Nepali traders import goods from China earlier for festival season over fear of COVID-related disruption

“Because of supply chain concerns due to the COVID-19 pandemic and limited clearance of goods through Nepal-China border points over the coronavirus threat, we have to prepare in advance for importing needed goods as early as possible,” a Nepali trader said.

KATHMANDU, Sept. 5: Nayan Bahadur Pandit Chhetri has already taken delivery of 50 percent of footwear items imported from China for the upcoming festival season and expects to receive the remaining within a week.

In Nepal, traders are making orders earlier than usual for the October festival season amid concerns that the raging COVID-19 pandemic may once again impede the clearance and delivery of goods imported from China.

“We used to take delivery of goods meant for the Dashain festival till one or two weeks ahead of the festival in normal times,” Chhetri, a proprietor of Divis Enterprises which deals in China-made footwear, told Xinhua.

“Because of supply chain concerns due to the COVID-19 pandemic and limited clearance of goods through Nepal-China border points over the coronavirus threat, we have to prepare in advance for importing needed goods at early as possible.”

The Dashain festival, the most important festival of Nepali Hindus and Nepali people in general in the Hindu-majority country, will be celebrated from Oct. 7 over victory of deities over devils, followed by another Hindu festival — Tihar, also known as a festival of lights.

Due to COVID-related restrictions, Nepali traders failed to bring in goods through the border points with China last year in time for the festivals.

Hundreds of containers carrying Nepal-bound goods were stranded on the Chinese side of the border last year, as the border points were closed for months to contain the coronavirus.

In Nepal, garments, footwear and electronic goods are in great demand during the Dashain and Tihar festivals, while China has been a major supplier.

Chhetri, who is also vice president of Nepal Trans Himalaya Border Commerce Association, said that he is also relying on the sea route via India for the import of most Chinese products due to limited clearance of goods through the land route, where the health protocols are being strictly enforced at the border points.

Nepal and China trade through two border points — Rasuwagadhi-Kerung and Tatopani-Zhangmu.

Naresh Katuwal, a footwear factory owner who relies on raw materials from China, has also moved earlier to secure raw materials for production targeting the Dashain festival through the Rasuwagadhi-Kerung border point.

“We have brought most of the raw materials much in advance compared with normal times,” said Katuwal, who is also president of Nepal National Traders’ Federation.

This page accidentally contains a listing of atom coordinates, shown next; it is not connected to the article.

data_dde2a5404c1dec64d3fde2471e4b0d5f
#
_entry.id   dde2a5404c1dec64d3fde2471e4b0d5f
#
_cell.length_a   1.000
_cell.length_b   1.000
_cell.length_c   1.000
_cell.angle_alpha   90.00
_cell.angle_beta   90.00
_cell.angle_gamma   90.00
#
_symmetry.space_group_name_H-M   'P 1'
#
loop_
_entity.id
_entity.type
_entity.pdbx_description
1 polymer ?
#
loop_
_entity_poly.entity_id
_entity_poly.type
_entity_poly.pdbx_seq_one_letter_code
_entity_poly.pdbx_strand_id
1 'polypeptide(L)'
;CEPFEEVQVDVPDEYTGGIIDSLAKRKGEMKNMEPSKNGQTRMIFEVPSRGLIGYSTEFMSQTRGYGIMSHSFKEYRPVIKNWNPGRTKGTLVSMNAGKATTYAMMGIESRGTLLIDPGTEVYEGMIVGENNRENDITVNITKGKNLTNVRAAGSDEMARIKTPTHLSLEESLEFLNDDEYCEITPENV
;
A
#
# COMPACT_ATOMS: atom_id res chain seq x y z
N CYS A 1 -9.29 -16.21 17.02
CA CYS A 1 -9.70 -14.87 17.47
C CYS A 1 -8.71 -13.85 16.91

Landslides and floods sparked by monsoon heavy rains have also prompted Nepali traders to move earlier than usual, since roads connecting the capital city of Kathmandu with the border points are prone to the elements.

“It is not only me, many others traders also ordered goods from China earlier than usual,” said Katuwal.

Concerned over a potentially disrupted supply, some have even started to import goods for the winter season.

“Many traders are taking delivery of sweaters and jackets meant for the winter,” said Ashok Kumar Shrestha, president of Nepal Trans Himalaya Border Commerce Association.

Most of Nepali traders are increasingly importing goods from China by the sea route due to limited clearance of goods through the land border points at a time when the demand for some goods has risen sharply, according to traders.

“Bringing goods through the sea takes much longer time than through the land route for landlocked Nepal, so our preference is to take delivery through the land route,” Shrestha said. “But many traders are not taking the risk of taking delivery of goods through the land route at the moment.”

He stressed the need for increasing the clearance of goods through the land border points so as to boost bilateral trade with China ahead of the festival season in Nepal.

China is the second largest trading partner of Nepal after India. In the 2020-21 fiscal year that ended in mid-July, Nepal exported goods worth 1.01 billion Nepali rupees (8.67 million U.S. dollars) to China, while its imports from the northern neighbor stood at 233.92 billion rupees (1.99 billion U.S. dollars), according to Nepali central bank figures.